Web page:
Two new resources for knowledge mobilization from eCampus Ontario

By David Phipps, York U

RIC members and friends of RIC have collaborated to develop free resources for knowledge mobilization. More than just an electronic book, these resources include self directed, interactive learning, videos and tools.

Picture this. April 2021. eCampus Ontario announces a grant to Trent University on behalf of five other Ontario universities to develop open access learning modules for communications and knowledge mobilization and York wasn’t invited to the party. Knowing my mobilization buddies Elizabeth Shantz (Guelph), Shawna Reibling (WLU) and Jayne Morrish (Brock) were at the party I wrangled myself an invitation and almost one year later we produced the final product.

The final product is an open access e book with the following chapters:

  1. Introduction to Knowledge Management and Communication (yes, the KMb language is fluid)
  2. Communication Tools and Strategies
  3. Community Engagement and Collaboration
  4. Social Media
  5. Data Sharing and Usage
  6. IP and Commercialization
  7. Resources on Influencing Policy
  8. Culminating Assessment: Creating a Knowledge Management and Communication Plan

You navigate using the “contents” link on the left-hand side which easily links you to each section of each chapter. I was happy to co-author the chapter on Influencing Policy with Katrina Keefer from Trent (with whom I swapped many pictures of our cats and I got see little meep grow from a kitten to a young cat over the duration of the project). This chapter includes three modules:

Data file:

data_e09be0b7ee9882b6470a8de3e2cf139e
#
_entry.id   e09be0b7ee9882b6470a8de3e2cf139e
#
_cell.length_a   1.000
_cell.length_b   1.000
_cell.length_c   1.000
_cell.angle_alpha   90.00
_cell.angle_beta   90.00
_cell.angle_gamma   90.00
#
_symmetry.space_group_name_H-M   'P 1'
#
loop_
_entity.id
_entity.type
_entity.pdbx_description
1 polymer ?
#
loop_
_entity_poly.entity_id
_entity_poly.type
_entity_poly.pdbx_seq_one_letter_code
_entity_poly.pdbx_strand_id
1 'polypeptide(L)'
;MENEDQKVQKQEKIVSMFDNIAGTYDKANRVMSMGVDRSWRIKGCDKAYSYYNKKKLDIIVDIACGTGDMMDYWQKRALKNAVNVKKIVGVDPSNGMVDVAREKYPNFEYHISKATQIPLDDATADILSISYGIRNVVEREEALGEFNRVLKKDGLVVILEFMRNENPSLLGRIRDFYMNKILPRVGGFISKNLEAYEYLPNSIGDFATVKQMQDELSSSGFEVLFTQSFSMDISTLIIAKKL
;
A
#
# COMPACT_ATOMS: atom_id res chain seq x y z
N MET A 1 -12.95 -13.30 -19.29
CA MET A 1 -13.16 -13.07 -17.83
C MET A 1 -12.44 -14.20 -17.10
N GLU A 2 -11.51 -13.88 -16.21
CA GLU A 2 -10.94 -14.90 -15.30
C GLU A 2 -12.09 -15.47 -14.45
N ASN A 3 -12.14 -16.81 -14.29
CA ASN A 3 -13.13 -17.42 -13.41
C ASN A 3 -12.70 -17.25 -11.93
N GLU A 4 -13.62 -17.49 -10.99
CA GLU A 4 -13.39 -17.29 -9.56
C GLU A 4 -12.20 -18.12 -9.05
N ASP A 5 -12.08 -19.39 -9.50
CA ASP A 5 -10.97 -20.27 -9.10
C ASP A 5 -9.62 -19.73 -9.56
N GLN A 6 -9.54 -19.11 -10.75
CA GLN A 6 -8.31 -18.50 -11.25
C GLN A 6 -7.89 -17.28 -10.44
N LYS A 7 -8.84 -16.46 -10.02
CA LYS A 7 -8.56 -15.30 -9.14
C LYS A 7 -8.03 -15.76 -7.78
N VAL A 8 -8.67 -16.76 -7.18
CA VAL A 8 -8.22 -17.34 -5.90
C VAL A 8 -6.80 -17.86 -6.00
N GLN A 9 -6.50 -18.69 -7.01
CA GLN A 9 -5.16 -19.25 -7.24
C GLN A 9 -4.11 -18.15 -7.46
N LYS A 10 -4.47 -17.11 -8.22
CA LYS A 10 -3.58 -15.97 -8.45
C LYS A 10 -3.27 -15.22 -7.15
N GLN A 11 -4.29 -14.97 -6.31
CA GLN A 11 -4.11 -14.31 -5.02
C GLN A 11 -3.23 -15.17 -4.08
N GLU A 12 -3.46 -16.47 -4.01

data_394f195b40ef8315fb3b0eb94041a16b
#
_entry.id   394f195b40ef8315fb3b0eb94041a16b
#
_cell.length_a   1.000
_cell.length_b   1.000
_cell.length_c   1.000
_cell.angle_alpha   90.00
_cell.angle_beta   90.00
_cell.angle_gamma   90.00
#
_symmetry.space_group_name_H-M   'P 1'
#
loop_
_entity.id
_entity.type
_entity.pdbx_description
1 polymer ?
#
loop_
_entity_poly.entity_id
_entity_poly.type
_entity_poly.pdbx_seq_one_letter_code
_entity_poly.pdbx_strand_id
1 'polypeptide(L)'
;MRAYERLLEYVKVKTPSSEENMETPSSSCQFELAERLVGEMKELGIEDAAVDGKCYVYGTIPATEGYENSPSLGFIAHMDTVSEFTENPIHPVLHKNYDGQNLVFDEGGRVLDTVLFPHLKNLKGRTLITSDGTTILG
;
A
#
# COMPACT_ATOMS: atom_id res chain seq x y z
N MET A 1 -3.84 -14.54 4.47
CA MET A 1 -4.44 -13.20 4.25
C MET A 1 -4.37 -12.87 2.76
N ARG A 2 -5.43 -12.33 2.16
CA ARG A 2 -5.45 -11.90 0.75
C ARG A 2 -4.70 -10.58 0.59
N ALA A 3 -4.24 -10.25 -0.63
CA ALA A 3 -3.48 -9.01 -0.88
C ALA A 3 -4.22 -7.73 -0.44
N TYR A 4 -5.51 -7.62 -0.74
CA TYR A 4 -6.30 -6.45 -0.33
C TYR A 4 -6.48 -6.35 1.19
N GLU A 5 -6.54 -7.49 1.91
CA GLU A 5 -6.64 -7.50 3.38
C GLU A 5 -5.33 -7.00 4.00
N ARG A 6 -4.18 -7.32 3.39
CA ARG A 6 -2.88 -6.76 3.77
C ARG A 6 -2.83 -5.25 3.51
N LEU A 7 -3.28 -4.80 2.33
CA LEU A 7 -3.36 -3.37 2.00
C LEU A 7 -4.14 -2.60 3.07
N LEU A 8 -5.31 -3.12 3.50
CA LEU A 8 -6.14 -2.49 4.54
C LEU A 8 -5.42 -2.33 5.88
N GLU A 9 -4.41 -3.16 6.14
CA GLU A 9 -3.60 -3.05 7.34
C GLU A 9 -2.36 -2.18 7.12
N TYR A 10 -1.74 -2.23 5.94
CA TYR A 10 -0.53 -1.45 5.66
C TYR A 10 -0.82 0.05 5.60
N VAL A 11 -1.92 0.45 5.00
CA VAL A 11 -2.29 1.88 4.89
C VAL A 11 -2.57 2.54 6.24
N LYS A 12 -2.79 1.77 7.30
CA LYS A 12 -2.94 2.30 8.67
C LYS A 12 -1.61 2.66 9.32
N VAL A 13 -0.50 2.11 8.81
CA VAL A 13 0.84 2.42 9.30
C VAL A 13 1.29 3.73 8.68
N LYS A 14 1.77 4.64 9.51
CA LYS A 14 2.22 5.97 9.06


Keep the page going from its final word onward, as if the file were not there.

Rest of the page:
1. A brief course with work sheets on the co-produced pathway to impact
  2. A video, guide and work sheets on writing a policy brief from IDRC (with permission)
  3. A self-directed interactive module on holding accessible stakeholder (i.e. policy maker) events

Part of the same initiative, Brock collaborated on another e book titled Driving Change in the Health Sector: An Integrated Approach. Jayne Morrish co-authored Chapter 4: Knowledge Translation and Exchange to Support Decision-Making. But also relevant to knowledge mobilization is chapter 5, Using Health Economic Evidence to Inform Decisions About Resource Allocation. There are also chapters on data literacy and data for equity useful for anyone seeking to use data in decision making.

Side bar: why is this title “Driving Change in the Health Sector: An Integrated Approach” and not “An Integrated Approach to Driving Change in the Health Sector”. I feel the need to point out unnecessary uses of the colon. Call it de-colon-izing.

I hope mobilizers in Ontario and elsewhere will be able to take advantage of these free, open access learning resources to support your knowledge mobilization practices.

See baby meep at the beginning of the project and a much bigger meep with her sibling boo in January 2022!